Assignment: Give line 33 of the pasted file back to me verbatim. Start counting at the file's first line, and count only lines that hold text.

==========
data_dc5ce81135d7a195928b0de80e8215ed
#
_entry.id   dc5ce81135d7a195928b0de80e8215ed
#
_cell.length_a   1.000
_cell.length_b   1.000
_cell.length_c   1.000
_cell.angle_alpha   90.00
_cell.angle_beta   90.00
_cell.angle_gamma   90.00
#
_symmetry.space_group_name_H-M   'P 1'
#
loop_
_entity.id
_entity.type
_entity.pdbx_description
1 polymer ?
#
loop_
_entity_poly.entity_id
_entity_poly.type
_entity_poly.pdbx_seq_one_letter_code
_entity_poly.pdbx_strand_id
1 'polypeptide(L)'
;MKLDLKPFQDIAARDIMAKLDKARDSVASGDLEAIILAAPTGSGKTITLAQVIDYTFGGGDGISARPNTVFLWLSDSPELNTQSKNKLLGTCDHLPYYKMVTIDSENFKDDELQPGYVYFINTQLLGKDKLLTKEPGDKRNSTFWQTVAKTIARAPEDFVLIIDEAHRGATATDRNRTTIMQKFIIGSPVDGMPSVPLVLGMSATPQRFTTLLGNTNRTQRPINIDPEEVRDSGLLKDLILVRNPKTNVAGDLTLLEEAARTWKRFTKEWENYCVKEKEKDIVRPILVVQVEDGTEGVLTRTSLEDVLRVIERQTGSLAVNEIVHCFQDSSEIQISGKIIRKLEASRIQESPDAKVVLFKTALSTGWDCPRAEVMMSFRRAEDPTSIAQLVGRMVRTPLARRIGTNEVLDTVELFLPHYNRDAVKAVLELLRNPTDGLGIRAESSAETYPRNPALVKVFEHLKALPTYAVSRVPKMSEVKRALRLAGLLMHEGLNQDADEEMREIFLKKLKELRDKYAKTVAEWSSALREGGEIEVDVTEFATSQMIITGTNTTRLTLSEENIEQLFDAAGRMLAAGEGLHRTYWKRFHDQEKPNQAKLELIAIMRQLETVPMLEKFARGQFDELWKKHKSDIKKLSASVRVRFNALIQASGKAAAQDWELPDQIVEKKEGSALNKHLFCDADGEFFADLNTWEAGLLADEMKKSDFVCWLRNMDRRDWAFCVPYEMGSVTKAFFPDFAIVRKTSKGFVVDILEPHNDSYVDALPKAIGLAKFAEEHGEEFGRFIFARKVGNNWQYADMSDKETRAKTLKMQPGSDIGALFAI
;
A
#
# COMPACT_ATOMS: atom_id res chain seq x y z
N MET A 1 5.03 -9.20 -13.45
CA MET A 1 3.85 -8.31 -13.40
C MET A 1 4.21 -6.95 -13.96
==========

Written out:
C MET A 1 4.21 -6.95 -13.96